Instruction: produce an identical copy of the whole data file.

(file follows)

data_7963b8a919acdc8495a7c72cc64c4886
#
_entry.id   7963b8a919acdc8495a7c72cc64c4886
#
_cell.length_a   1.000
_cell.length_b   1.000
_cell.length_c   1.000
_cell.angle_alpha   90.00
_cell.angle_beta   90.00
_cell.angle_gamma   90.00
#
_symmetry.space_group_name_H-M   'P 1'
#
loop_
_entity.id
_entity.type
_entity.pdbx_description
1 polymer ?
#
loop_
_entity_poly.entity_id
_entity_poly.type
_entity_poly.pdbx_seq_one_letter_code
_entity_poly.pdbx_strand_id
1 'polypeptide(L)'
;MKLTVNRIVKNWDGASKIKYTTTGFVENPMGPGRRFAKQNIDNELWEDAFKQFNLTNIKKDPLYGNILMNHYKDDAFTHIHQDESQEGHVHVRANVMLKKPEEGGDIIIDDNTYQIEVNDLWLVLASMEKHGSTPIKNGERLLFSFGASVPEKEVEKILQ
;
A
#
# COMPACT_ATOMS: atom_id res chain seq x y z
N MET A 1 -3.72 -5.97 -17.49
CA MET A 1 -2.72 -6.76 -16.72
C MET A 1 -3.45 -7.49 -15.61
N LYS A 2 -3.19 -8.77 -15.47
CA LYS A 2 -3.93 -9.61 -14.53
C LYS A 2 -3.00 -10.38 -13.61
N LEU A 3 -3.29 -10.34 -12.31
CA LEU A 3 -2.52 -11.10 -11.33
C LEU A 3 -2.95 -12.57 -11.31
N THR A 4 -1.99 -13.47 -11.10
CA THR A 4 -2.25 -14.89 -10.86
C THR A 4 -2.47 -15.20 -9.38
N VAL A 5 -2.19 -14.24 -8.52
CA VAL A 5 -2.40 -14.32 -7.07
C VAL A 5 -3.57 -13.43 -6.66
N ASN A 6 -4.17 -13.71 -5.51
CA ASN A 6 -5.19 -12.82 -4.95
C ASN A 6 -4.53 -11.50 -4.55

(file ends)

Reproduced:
data_7963b8a919acdc8495a7c72cc64c4886
#
_entry.id   7963b8a919acdc8495a7c72cc64c4886
#
_cell.length_a   1.000
_cell.length_b   1.000
_cell.length_c   1.000
_cell.angle_alpha   90.00
_cell.angle_beta   90.00
_cell.angle_gamma   90.00
#
_symmetry.space_group_name_H-M   'P 1'
#
loop_
_entity.id
_entity.type
_entity.pdbx_description
1 polymer ?
#
loop_
_entity_poly.entity_id
_entity_poly.type
_entity_poly.pdbx_seq_one_letter_code
_entity_poly.pdbx_strand_id
1 'polypeptide(L)'
;MKLTVNRIVKNWDGASKIKYTTTGFVENPMGPGRRFAKQNIDNELWEDAFKQFNLTNIKKDPLYGNILMNHYKDDAFTHIHQDESQEGHVHVRANVMLKKPEEGGDIIIDDNTYQIEVNDLWLVLASMEKHGSTPIKNGERLLFSFGASVPEKEVEKILQ
;
A
#
# COMPACT_ATOMS: atom_id res chain seq x y z
N MET A 1 -3.72 -5.97 -17.49
CA MET A 1 -2.72 -6.76 -16.72
C MET A 1 -3.45 -7.49 -15.61
N LYS A 2 -3.19 -8.77 -15.47
CA LYS A 2 -3.93 -9.61 -14.53
C LYS A 2 -3.00 -10.38 -13.61
N LEU A 3 -3.29 -10.34 -12.31
CA LEU A 3 -2.52 -11.10 -11.33
C LEU A 3 -2.95 -12.57 -11.31
N THR A 4 -1.99 -13.47 -11.10
CA THR A 4 -2.25 -14.89 -10.86
C THR A 4 -2.47 -15.20 -9.38
N VAL A 5 -2.19 -14.24 -8.52
CA VAL A 5 -2.40 -14.32 -7.07
C VAL A 5 -3.57 -13.43 -6.66
N ASN A 6 -4.17 -13.71 -5.51
CA ASN A 6 -5.19 -12.82 -4.95
C ASN A 6 -4.53 -11.50 -4.55